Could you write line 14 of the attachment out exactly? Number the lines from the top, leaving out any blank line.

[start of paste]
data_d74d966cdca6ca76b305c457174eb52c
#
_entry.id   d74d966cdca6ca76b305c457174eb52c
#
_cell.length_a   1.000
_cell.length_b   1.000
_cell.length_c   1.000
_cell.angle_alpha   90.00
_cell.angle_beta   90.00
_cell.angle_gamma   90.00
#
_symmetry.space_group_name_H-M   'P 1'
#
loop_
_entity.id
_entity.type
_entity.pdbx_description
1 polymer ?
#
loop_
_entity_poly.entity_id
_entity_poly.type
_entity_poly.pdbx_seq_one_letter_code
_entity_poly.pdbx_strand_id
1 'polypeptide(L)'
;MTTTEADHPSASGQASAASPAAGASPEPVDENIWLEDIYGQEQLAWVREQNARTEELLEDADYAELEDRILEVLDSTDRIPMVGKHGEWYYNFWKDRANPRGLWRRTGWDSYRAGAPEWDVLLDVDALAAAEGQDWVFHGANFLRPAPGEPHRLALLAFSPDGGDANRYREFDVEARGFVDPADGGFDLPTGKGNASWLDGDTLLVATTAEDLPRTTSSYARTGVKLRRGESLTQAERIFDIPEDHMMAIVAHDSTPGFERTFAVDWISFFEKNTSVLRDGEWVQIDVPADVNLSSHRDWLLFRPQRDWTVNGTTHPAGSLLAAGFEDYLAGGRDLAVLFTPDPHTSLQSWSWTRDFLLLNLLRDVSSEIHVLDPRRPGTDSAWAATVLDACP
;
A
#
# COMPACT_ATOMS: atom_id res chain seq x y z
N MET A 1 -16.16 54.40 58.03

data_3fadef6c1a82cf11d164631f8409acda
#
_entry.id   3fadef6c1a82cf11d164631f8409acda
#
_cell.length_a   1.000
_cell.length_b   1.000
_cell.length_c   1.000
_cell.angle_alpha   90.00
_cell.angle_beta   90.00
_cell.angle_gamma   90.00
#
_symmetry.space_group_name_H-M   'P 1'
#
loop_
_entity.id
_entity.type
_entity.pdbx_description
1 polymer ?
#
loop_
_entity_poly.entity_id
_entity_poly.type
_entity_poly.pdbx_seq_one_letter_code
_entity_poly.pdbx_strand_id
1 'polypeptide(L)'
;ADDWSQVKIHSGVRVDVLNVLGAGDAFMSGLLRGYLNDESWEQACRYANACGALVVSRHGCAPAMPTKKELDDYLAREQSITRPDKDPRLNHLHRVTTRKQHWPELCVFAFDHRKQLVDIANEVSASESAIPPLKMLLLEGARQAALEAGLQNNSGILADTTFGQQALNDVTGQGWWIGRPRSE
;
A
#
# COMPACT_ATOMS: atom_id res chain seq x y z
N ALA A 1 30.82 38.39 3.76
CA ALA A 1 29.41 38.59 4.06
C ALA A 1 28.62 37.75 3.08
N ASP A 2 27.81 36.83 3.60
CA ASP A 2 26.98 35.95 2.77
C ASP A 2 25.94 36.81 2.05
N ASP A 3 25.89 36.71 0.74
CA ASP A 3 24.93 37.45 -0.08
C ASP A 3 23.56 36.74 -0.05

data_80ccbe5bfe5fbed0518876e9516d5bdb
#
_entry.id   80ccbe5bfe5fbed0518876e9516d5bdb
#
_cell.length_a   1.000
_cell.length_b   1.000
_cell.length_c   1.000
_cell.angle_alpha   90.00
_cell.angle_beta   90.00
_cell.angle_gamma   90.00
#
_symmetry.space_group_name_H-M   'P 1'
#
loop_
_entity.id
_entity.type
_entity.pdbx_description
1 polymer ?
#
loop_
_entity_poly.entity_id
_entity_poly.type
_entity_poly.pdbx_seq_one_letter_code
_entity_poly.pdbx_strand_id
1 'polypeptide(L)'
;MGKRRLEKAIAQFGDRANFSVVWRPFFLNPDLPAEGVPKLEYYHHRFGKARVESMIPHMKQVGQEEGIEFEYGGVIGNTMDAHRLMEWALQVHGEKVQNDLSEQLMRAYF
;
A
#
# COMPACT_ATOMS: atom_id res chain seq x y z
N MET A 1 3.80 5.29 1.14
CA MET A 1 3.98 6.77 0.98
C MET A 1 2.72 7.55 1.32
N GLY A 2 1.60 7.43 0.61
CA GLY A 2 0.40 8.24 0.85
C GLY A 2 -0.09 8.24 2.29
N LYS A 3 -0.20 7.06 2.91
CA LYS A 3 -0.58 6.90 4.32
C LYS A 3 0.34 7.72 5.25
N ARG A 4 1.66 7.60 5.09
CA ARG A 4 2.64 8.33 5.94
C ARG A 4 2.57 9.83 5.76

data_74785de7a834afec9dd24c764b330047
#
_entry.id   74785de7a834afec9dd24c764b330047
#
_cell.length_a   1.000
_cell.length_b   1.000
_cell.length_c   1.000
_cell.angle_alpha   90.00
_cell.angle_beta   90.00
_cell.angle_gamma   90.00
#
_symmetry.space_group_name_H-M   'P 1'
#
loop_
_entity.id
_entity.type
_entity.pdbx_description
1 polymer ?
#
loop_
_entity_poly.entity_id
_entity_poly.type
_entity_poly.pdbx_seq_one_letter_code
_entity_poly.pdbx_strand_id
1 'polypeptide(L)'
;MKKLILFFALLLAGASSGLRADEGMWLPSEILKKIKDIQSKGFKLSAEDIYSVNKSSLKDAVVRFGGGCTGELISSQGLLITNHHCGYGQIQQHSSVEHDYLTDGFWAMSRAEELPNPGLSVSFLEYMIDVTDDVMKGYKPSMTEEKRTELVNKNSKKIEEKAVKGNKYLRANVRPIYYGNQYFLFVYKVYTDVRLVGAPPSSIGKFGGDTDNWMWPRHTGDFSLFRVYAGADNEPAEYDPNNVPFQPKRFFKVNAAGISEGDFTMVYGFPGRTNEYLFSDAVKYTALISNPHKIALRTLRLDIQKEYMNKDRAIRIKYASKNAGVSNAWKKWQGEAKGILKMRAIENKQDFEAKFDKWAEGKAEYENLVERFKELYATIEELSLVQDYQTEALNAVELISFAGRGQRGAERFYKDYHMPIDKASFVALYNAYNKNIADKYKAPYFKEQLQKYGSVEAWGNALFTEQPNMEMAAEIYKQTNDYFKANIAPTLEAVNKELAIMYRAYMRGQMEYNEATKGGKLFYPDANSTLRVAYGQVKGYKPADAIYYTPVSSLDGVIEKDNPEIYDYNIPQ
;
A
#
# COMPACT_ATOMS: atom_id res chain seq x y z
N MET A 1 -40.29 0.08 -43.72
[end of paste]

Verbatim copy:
loop_